2023 Economic Outlook: What Local Businesses Need to Know

12.08.2022 Sara Brasfield3 min

The 2022 calendar year has been marked by high inflation, global supply chain disruption, labor shortages, and economic red flags that a recession is on the horizon. While the U.S. economy has so far avoided any of those feared disaster scenarios, consumers and businesses are far from being able to enjoy any kind of economic stability and confidence in their financial future.

Consumers have responded by attempting to scale back their debt, reduce their spending, and shift more of their money into savings. At the same time, many business leaders are actively adapting their business models with the assumption that a recession will occur in 2023.

If you own or run a local business, proactive planning is one of your best tools to insulate your company from whatever economic uncertainty may strike in 2023. A mix of encouraging and concerning economic signals are making it difficult to predict what may happen in the year ahead, and some businesses and industries may be more susceptible to these variables than others.

As you plan out your 2023 strategy, here are the biggest economic considerations to keep in mind—along with actionable tips to help you strengthen your business in the face of these challenges.

Inflation is Easing—But Economic Growth is Expected to Slow

After months of regulatory struggle to stop its upward momentum, the inflationary period that dominated most of 2022 is finally showing signs of cooling down. Following a series of aggressive rate increases, the Federal Reserve recently announced that its efforts to curb inflation appeared to be working, and that the reserve would likely take a more moderate approach to adjusting rates and managing inflation.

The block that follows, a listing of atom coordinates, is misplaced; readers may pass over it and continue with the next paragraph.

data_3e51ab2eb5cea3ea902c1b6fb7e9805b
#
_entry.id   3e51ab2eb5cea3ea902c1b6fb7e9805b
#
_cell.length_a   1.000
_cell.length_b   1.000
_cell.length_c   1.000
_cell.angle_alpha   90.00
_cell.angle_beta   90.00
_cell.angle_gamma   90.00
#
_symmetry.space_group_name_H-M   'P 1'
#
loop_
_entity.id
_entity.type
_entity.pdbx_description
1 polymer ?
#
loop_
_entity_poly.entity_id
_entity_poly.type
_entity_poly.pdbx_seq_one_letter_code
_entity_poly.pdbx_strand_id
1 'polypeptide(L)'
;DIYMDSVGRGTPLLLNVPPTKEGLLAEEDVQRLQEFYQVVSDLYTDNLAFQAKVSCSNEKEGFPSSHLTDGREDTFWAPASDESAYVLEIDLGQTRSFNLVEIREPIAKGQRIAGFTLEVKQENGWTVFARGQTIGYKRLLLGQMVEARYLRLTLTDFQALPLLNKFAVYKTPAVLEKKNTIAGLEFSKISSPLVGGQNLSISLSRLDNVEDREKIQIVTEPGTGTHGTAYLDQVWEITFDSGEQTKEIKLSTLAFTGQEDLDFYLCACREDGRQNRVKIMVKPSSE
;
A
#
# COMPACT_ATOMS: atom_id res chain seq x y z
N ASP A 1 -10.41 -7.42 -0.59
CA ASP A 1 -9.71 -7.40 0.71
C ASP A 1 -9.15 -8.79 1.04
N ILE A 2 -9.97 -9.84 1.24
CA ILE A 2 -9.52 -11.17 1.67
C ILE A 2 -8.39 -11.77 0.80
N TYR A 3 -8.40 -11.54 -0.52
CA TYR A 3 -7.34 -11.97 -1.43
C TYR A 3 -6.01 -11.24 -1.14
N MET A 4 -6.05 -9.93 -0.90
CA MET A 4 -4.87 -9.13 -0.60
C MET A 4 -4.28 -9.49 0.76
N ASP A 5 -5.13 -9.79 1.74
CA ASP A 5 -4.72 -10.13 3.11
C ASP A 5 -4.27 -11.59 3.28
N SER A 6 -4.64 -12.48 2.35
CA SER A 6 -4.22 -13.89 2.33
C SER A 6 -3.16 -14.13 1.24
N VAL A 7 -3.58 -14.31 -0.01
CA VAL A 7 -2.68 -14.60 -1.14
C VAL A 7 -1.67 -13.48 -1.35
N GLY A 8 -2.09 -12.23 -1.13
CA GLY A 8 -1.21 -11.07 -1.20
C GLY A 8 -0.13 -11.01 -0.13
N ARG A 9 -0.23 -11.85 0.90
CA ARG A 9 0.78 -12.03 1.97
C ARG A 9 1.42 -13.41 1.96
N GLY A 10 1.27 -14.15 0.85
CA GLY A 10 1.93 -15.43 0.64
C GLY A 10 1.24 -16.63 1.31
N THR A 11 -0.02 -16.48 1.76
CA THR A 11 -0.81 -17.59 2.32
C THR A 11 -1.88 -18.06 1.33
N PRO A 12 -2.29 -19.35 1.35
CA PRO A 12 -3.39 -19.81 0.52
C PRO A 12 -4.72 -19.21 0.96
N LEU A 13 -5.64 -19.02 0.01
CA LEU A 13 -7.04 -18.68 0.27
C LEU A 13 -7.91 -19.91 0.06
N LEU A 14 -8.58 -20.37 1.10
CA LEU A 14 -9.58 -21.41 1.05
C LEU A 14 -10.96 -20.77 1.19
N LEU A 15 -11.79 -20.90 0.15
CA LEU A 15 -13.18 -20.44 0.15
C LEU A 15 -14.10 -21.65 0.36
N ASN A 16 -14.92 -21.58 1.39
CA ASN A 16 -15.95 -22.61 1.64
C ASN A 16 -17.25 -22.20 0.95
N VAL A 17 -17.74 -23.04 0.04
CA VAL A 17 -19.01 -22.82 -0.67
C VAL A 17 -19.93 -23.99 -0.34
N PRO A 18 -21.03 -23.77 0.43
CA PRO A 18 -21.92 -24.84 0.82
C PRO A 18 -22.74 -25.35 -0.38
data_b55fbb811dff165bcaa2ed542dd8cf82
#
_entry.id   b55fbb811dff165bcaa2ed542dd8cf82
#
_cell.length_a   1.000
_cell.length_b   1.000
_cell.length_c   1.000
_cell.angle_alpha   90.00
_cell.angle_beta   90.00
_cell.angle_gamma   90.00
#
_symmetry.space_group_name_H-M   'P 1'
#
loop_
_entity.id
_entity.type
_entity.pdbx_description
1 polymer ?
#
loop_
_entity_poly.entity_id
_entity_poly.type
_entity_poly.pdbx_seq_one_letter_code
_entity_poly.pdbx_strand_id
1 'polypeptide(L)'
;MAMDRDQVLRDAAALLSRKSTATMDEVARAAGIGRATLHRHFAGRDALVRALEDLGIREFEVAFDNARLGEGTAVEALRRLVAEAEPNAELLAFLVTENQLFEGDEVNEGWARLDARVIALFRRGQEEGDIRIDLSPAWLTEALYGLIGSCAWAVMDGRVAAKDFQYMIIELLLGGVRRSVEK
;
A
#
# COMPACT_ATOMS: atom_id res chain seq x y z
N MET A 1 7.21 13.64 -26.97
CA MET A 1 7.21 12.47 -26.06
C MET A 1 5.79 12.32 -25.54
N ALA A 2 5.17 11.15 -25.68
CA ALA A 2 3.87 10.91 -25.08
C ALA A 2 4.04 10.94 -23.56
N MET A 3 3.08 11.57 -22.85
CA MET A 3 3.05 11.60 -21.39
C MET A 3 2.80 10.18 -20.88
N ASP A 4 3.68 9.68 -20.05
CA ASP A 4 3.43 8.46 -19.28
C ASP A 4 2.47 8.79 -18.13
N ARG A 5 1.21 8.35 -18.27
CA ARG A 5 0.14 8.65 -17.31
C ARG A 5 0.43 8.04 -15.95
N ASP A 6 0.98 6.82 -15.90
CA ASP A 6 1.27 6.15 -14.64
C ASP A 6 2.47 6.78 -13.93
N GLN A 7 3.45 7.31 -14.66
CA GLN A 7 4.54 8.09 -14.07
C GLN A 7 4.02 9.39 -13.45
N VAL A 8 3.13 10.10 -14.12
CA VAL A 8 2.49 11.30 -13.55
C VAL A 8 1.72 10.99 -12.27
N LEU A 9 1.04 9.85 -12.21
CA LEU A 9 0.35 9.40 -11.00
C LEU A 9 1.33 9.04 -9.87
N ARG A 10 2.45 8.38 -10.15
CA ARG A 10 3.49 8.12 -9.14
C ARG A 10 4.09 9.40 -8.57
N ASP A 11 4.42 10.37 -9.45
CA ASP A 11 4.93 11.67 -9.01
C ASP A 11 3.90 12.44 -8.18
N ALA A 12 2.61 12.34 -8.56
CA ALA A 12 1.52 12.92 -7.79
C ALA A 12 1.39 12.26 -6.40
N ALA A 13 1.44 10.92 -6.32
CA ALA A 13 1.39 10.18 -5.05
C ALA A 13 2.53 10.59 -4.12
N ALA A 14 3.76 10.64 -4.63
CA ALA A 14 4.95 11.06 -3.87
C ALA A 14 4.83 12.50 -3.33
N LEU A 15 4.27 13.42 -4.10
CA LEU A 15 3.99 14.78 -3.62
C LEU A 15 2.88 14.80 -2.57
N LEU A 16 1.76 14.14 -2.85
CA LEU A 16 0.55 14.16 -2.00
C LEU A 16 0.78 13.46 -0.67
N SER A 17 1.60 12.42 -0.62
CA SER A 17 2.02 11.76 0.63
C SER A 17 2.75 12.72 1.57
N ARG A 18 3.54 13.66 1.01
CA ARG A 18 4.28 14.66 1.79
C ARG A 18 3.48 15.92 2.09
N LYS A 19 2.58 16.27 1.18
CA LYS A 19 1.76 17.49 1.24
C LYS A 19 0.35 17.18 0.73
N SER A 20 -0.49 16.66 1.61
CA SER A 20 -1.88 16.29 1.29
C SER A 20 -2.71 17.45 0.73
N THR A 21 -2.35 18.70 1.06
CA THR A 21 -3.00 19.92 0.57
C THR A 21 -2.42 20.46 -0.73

This is good news for businesses struggling with increased operating costs and prices they were forced to pass along to consumers. The bad news? Those efforts to slow down inflation, while necessary, are also contributing to an overall economic slowdown that is likely to become more pronounced in 2023.

While many experts are still projecting economic growth for the 2023 calendar year, this slow rate of growth is expected to place strain on businesses of all sizes, including local companies trying to grow their customer base. In response, local businesses should look for ways to manage or even reduce overhead, and to revise business models to account for more difficulty in growing revenue and profits in 2023.

Recessions Remain a Threat in the U.S. and Abroad

Despite the good news about inflation, a likely economic slowdown could further depress investment markets and push the United States closer to an economic recession. This recession would cause a domino effect impacting local businesses both directly and indirectly.

A potential decline in U.S. jobs could reduce purchasing power for your customers, and make it more difficult to generate sales. This is particularly likely for local businesses in recession-vulnerable industries, such as tourism.

Along with finding ways to reduce overhead, businesses should also invest in strategies to preserve their revenue streams. Loyalty programs and more robust consumer rewards can help lock in brand loyalty and repeat sales, while advertising can help you increase your brand visibility and attract new customers—which could be useful in offsetting business you’ve lost from the recession.